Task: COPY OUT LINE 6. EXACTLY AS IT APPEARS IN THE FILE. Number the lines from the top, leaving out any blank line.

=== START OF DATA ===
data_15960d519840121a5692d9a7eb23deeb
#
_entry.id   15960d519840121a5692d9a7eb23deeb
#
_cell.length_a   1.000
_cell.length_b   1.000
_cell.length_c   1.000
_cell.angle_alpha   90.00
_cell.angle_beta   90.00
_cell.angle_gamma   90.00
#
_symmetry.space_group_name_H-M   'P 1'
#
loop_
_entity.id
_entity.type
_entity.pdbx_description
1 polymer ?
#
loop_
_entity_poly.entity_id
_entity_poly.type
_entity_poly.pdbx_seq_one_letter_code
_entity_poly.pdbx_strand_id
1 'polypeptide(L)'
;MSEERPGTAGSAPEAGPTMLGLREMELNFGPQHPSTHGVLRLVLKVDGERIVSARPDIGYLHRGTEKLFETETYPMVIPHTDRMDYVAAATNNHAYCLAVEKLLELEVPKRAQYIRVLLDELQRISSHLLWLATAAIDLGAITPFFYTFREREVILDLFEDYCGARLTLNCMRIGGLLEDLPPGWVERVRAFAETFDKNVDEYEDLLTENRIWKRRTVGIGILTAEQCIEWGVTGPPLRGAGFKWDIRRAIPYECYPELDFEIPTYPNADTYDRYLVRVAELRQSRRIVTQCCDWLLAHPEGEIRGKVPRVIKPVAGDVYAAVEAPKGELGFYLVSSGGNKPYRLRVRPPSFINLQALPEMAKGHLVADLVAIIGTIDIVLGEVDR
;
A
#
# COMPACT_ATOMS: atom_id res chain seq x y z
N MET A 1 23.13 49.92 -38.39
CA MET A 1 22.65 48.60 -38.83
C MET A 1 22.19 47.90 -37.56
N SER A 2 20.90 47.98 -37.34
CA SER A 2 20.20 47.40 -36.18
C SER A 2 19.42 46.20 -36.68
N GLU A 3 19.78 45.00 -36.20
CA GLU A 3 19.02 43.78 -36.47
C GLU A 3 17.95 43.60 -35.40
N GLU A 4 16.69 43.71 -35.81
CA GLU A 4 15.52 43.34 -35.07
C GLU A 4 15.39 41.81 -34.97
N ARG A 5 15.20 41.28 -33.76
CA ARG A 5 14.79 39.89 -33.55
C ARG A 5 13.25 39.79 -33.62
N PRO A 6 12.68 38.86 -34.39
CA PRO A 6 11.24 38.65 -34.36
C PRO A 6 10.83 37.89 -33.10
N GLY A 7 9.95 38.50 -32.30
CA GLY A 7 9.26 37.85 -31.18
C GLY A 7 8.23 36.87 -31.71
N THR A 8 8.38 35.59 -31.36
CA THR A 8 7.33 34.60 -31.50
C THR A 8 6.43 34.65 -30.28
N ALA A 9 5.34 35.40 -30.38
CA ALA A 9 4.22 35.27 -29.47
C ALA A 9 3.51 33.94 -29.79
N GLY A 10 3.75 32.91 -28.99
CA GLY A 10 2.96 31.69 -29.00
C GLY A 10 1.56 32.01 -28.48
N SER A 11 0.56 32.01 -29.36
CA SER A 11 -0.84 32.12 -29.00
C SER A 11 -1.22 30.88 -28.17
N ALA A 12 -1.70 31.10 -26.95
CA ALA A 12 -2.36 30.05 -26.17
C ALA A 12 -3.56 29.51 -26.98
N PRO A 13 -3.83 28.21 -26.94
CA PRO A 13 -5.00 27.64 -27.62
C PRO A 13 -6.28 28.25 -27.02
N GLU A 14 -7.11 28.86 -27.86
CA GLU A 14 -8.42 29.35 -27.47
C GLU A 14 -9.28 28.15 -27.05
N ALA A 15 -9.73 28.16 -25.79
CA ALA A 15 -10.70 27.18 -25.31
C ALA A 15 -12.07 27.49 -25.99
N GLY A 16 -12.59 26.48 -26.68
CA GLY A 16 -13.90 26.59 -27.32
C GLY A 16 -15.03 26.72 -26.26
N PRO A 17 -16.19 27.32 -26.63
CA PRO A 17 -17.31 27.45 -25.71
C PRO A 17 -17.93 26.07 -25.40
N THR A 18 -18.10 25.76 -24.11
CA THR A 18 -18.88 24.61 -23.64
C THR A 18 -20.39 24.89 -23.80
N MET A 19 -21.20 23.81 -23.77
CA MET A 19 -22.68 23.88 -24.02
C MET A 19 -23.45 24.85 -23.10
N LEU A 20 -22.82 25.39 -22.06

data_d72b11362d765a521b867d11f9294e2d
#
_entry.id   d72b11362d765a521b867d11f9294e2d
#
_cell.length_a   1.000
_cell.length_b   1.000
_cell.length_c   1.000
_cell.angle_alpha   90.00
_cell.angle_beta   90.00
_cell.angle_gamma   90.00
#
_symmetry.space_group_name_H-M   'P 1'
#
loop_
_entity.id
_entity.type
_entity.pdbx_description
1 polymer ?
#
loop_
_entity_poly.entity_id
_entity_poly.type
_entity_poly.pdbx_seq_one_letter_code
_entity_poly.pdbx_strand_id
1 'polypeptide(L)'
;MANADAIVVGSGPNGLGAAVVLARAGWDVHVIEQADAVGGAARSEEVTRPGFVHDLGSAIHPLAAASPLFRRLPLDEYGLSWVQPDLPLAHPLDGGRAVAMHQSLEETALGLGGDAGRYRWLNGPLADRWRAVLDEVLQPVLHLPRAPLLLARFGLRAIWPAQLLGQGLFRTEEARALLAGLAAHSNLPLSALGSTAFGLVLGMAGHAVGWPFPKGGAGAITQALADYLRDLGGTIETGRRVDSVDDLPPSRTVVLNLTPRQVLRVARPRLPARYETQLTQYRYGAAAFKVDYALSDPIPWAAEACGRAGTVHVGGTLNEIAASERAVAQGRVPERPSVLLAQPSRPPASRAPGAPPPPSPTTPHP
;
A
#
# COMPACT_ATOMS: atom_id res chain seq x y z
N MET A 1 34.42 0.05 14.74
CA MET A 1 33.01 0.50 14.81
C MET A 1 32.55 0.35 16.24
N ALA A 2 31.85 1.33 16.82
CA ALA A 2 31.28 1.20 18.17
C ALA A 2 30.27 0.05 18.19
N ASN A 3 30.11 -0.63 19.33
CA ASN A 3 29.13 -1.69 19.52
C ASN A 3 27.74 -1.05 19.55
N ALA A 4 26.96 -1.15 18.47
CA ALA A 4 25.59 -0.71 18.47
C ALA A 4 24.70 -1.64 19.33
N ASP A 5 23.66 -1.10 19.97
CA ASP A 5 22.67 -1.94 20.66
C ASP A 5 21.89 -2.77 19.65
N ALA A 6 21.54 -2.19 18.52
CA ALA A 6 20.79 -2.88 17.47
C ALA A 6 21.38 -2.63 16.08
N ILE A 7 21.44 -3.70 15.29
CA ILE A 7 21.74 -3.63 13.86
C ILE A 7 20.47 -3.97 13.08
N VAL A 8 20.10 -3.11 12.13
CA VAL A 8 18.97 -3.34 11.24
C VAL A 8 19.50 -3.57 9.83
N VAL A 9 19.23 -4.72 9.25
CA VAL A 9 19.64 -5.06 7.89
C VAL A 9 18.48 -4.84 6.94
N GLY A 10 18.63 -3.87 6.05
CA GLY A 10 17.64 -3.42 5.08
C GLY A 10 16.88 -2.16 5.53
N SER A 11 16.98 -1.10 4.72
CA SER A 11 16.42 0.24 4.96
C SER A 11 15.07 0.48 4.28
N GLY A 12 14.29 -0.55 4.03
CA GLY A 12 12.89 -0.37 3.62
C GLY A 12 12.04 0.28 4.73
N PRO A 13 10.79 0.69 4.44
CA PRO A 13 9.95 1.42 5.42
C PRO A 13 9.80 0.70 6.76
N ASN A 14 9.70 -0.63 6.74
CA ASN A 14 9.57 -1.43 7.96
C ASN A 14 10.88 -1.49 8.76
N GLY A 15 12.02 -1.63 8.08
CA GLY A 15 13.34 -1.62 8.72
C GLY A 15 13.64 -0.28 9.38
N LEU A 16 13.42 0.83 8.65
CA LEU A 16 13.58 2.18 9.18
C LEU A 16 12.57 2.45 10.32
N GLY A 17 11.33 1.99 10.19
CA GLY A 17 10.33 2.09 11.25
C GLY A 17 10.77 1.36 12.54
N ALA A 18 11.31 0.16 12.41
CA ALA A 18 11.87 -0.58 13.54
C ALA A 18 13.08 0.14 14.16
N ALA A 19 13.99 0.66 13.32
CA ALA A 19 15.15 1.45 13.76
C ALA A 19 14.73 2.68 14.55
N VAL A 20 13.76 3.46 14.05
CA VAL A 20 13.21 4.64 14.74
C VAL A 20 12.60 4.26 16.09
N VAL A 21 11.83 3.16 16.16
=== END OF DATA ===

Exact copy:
_cell.length_b   1.000